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Since the research and development work carried out by the (then) Metropolitan Water Sewerage and Drainage Board for the strengthening of Manly Dam in 1979/80, there has been over twenty years of continuous improvement in the application of advanced post-tensioned anchors for gravity dam rehabilitation.
Up until the Manly Dam remedial works, concerns had been increasing as to the long-term viability of available anchors. Sophisticated monitorable and restressable anchors, with superior corrosion protection afforded by greased and sheathed strands, were developed initially in test-bed conditions. This style of anchor has subsequently been used extensively throughout Australia on dam upgrades.
This paper compares the claims made by the designers with the demonstrated outcomes of installations that have been achieved, with particular emphasis on dams now owned by the Sydney Catchment Authority and Sydney Water Corporation. The original commitments to economy, aesthetics and rapidity of construction have been borne out by experience, with additional environmental advantages also being achieved. With the confidence built up from many successes in the strengthening of older dams, the time appears right to revisit the construction of new dams using the same style of post-tensioned anchors as the primary stabilising force.
Mike Taylor and Doug Halloran
Candowie Dam is a 15m high embankment dam with a storage capacity of 2182 ML. It is the primary source of water for the Westernport Region Water Authority which includes Phillip Island and the town of Cowes south- east of Melbourne.
The existing spillway, comprising a 21m long concrete ogee profile crest discharging into a concrete chute which converges to a width of 7m, has a capacity to only accommodate the I in 6 000 annual exceedance probability (AEP) flood, well short of the required capacity of the 1 in 40 000 AEP flood.
In addition, Westernport Water would like to increase the yield of Candowie Dam as far as economically possible, within the scope of the spillway works.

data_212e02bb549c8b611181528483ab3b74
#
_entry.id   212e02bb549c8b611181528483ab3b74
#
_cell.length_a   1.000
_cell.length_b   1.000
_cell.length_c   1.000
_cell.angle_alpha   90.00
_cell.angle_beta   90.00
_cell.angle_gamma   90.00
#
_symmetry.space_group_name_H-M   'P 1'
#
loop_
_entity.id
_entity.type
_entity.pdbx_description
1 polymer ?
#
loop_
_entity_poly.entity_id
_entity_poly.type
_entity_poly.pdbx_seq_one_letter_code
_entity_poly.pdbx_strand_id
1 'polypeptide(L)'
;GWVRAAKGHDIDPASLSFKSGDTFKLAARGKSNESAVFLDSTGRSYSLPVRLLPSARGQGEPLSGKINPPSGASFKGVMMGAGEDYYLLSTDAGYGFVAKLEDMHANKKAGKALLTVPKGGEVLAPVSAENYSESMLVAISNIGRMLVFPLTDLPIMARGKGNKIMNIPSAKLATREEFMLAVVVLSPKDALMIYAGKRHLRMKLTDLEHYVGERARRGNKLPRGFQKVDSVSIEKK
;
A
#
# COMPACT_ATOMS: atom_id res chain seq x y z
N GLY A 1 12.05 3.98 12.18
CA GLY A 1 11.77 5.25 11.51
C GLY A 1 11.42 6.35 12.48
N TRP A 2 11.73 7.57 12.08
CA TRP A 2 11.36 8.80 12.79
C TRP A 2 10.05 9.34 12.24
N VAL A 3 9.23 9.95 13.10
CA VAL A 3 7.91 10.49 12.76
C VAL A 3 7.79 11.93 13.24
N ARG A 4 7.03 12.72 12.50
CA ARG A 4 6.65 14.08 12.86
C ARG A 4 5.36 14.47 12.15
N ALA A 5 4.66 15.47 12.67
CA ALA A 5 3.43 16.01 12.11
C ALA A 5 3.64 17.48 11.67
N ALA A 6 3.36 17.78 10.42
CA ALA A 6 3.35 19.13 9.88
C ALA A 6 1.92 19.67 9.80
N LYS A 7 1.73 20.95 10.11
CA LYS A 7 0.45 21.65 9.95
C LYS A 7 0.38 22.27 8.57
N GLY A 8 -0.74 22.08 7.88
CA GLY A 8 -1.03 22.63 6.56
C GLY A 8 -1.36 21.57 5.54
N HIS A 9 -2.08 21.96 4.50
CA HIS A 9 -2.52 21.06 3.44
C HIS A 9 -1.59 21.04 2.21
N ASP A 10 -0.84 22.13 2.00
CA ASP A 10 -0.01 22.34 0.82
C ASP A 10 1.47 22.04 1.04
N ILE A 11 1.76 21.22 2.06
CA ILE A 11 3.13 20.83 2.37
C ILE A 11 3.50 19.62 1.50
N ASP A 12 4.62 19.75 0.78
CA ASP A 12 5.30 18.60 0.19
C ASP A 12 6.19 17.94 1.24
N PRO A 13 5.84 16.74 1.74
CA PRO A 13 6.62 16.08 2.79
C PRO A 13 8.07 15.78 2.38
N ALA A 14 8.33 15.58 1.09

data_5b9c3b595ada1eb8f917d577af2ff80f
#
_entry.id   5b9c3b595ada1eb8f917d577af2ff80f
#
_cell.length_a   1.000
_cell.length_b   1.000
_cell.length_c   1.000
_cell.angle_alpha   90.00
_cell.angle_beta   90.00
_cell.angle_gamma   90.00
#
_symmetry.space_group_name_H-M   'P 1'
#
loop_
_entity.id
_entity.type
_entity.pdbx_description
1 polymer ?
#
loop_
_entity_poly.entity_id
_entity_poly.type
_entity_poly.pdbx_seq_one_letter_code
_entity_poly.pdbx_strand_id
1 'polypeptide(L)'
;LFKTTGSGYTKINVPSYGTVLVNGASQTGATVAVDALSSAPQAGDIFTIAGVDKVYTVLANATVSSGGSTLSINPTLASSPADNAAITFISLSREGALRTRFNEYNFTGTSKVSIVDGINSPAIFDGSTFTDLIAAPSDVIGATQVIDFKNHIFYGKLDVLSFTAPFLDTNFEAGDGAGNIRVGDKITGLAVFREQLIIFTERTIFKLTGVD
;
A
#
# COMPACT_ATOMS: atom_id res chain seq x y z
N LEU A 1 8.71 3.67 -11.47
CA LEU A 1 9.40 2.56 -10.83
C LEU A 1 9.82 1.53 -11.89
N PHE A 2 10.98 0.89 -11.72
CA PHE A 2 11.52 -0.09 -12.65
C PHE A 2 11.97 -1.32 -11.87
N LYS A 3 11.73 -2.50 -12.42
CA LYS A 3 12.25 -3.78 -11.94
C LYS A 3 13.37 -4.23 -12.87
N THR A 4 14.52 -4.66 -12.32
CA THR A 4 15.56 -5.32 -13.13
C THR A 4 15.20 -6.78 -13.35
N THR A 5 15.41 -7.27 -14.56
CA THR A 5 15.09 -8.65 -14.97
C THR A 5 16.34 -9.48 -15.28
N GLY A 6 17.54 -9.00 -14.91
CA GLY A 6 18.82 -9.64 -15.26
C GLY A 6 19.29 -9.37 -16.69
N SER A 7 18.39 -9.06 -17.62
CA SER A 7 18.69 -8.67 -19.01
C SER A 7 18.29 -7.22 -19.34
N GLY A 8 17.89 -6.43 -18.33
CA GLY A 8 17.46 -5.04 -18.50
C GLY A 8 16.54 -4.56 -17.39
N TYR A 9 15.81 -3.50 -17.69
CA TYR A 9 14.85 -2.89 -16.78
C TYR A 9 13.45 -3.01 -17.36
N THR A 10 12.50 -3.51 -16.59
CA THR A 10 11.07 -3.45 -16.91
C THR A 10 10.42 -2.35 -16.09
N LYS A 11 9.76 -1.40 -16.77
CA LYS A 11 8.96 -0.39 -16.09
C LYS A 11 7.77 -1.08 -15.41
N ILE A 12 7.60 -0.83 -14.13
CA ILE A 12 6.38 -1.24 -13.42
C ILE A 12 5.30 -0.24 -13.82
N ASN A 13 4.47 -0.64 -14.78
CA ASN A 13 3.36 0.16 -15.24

A solution has been developed whereby the spillway capacity could be increased to accommodate the 1 in 40 000 AEP flood and at the same time the full supply level could be raised by 900mm resulting in an increase in storage of 573 ML and an increase in yield of 580 ML per year.
The solution comprises the following:
The fusegates are designed to tip off incrementally with the initial tip off occurring when the flood exceeds the 1 in 200 AEP flood. The tip offs are actuated purely by hydrostatic pressure developed by the rising flood level and programmed so that at no stage does the outflow flood peak exceed the inflow flood peak.
Westernport Water can accommodate the risk (0.5% per year) of the occasional loss of the existing top 830mm of storage resulting from a tip-off.
The total cost of the augmentation is estimated to be in the order of $ 700 000.
Lelio Mejia, Murray Gillon, Jim Walker, Tom Newson
This paper describes the criteria for developing seismic loads for the safety evaluation of dams of two New Zealand owners. The criteria were constrained to satisfy the requirements of the NZSOLD Dam Safety Guidelines and to be consistent with international practice in countries with levels of seismicity and socio-economic development similar to New Zealand. In selecting the criteria, dam seismic load standards from several countries were surveyed and summarized. The selected criteria follow a standards-based approach to the seismic safety evaluation of dams. Guidelines for the use of deterministic and probabilistic procedures to develop seismic loads were formulated as a function of the Potential Impact Classification of a dam. In addition to the traditional deterministic definition of evaluation earthquakes, the selected criteria allow the use of a probabilistic definition in cases where the deterministic definition yields very low probability evaluation events.